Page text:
Last Updated May 31, 2007 11:23 AM EDT
Misconception #1: Great products "sell themselves." The adage "build a better mousetrap and the world will beat a path to your door" is alive and well in corporate America. As such, many non-sales personnel tend to look upon the sales function as, best case, a subtle insult to the product (which if it were really good would be selling itself) or, worst case, a parasitical expenditure that roadblocks in the "path" to the door.
To overcome this misconception, always differentiate between "products" (which are standardized for multiple customers) and "solutions" (which are customized for individual customers) when communicating about your job. Explain the sales function in terms of creating a solution, rather than convincing a customer to buy a product, and you'll be positioned as contributor rather than a parasite.
Misconception #2: Sales gets lots of perks and boondoggles. Non-sales personnel resent the fact that it takes money to make sales. They view taking a customer to a restaurant to schmooze and talk business as something that's "fun." (If only they knew how "fun" it is the 500th time, eh?) Similarly, an engineer working overtime in a cubicle during a February snowstorm in Minneapolis gets hot under the collar when the sales staff is having its annual meeting in Miami. To overcome this misconception, when you talk about things like business lunches and sales meetings, emphasize the reasons behind the expense, rather than positioning them as perks. Bragging about fancy food and nights spent drinking at the ocean-side bar simply confirms your non-sales colleagues' worst suspicions. Talk about what you accomplished, not what you ate and drank. And consider booking the annual sales meeting somewhere a bit less provocative, like the South Carolina coast.
Misconception #3. Sales pros don't deserve to earn so much. In many organizations, the sales pros are (quite rightly) the highest paid non-executive employees. However, because non-sales folk see the sales function as parasitical and bloated with perks, they simply can't understand why this should be so. To their minds, it's the non-sales folk (like engineers and marketeers) who are doing the "real" work. To overcome this misconception, emphasize that selling entails a high risk of failure, which is why there's a higher reward. Sales reps prefer to ignore the possibility of failure, but if ever there's a time to point out "if they don't buy, my kids don't eat," it's when talking to your non-sales colleagues. Let them know how difficult it can be to be "on" all the time during a customer visit. Share some customer horror stories. (You probably have a few that will curl their toes.) Needless to say, your internal dialog should remain positive, but if there's a time for some outward grousing, it's when you're around non-sales colleagues.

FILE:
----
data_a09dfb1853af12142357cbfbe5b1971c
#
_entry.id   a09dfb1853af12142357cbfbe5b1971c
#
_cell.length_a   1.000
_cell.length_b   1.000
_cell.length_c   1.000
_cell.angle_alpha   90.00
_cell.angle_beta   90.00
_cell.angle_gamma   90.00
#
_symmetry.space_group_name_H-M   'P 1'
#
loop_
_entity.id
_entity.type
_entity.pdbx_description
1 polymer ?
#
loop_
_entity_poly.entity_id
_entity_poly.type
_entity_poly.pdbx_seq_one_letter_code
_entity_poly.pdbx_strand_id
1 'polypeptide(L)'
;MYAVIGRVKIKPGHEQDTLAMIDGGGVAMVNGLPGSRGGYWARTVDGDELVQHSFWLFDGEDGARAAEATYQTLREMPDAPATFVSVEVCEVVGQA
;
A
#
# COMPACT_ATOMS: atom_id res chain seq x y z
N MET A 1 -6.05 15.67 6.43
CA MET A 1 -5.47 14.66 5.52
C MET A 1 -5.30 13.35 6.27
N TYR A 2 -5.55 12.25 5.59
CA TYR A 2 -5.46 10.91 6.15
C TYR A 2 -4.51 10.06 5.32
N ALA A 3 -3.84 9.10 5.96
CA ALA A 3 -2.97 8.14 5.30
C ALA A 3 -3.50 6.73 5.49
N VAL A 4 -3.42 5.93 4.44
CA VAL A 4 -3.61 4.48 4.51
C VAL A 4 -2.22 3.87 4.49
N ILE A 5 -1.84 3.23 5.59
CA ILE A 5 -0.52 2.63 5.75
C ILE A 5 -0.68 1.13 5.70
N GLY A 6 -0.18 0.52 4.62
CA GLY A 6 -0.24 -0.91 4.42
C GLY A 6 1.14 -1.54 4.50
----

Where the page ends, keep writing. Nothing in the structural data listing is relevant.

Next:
Misconception #4. Sales over-commits and under-informs. Actually, there's a grain of truth in this one. The popular sales adage "don't confuse selling with installing" is good advice, but the concept is subject to abuse. Inside many sales-driven organizations there can be tendency, in the heat of the moment, to sell solutions that the rest of the company may not be able to deliver. Engineers and support personnel resent suddenly finding out that they've got to add some obscure feature or provide some special service simply to support some customer they've never heard of before. To overcome this "misconception", keep in mind that special work, even if its needed to close an important deal, increases the cost of sales. So use it sparingly as a sales tool. And as the deal moves forward, keep everyone informed as it becomes clear that special work will be required. If you get buy-in ahead of time, the rest of your team can figure out how to get the necessary work done without working away their weekends.
Let's face it: some of your non-sales colleagues are going to treat sales pros like something the cat dragged in -- no matter what you say or do. But sensible, mature business professionals are more than capable of understanding enough about the sales process to value your contribution, providing you keep them in the loop.